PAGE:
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Should I enable AA/AF?

Last response: in Graphics & Displays
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December 22, 2010 10:33:28 AM

Okay, so I am completely new to the world of PC gaming and I am learning new things about my computer every day, but I have a question: Should I enable AA or AF if the game I am playing has those options in the video settings? For example: Half Life: Source has an option of up to 8XAA and 16XAF if I'm not mistaken, while in Oblivion you can't use AA if you have HDR on. I'm just wondering what I should do.

Any help would be great!

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December 22, 2010 10:47:36 AM

Have you learned or read anything AA and AF?

Depends on how powerful your GPU is and the montior that you have. Turning these on does effect the FPS a bit, but they do render a clearer and sharper gaming experience. If your GPU is weak it better to play at lower settings so that you can get better FPS overall.
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December 22, 2010 10:52:24 AM

I have a basic knowledge of what both AA and AF do, yes. I just didn't know if having it activated in the ATI catalyst control was going to be more of an advantage than only using the game's AA/AF.

Oh and I have crossfired 6870's.
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December 22, 2010 10:55:13 AM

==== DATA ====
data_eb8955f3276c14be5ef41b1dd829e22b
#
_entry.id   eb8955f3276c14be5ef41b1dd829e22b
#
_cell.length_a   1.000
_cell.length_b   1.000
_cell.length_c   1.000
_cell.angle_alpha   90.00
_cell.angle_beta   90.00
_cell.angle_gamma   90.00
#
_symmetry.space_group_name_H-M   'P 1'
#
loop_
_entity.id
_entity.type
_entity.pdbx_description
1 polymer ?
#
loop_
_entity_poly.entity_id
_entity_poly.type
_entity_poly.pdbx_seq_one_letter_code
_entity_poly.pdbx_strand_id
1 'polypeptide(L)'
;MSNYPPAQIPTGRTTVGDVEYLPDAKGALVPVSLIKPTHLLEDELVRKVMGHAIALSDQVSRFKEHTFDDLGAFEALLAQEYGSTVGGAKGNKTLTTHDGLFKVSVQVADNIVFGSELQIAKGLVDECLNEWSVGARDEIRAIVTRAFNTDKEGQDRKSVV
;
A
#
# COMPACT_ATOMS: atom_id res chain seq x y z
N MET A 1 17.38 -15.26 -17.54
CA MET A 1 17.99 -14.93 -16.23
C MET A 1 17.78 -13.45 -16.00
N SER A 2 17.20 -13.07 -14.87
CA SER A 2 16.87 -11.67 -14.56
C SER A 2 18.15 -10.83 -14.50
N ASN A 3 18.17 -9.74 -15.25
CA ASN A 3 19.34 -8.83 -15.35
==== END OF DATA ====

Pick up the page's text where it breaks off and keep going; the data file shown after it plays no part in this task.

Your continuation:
Well leave it as "application controlled"! At least that's what i do! You do have a monster GPU setup! Crank it up! :D 
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December 22, 2010 3:05:13 PM

Thanks for the info!
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December 22, 2010 3:05:22 PM

Best answer selected by jakebaker13.
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December 22, 2010 4:47:03 PM

AA and AF are settings designed to enhance the visual quality of edges and textures, respectively.

AA (Anti-Aliasing) seeks to eliminate jagged edges on 3d models and other images by rendering an image at multiple times its original size, and recompressing the image down to the size intended for display on the monitor. For instance, if you have 16x AA enabled, your GPU is rendering the image at 16 times it's size on the monitor and recompressing it down to size in real time to eliminate the jagged edges.

AF (Anisotropic filtering) seeks to eliminate texture aliasing (blurry textures in the distance) when viewing textures from extreme angles. This is done by taking samples of the texture and using that data to improve the quality of the texture when applied to an oblique surface. 16x AF requires approximately 128 samples from a texture to apply the filtering.
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December 23, 2010 7:07:59 AM

Thanks for the vote!
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December 23, 2010 8:18:19 PM

This topic has been closed by Mousemonkey
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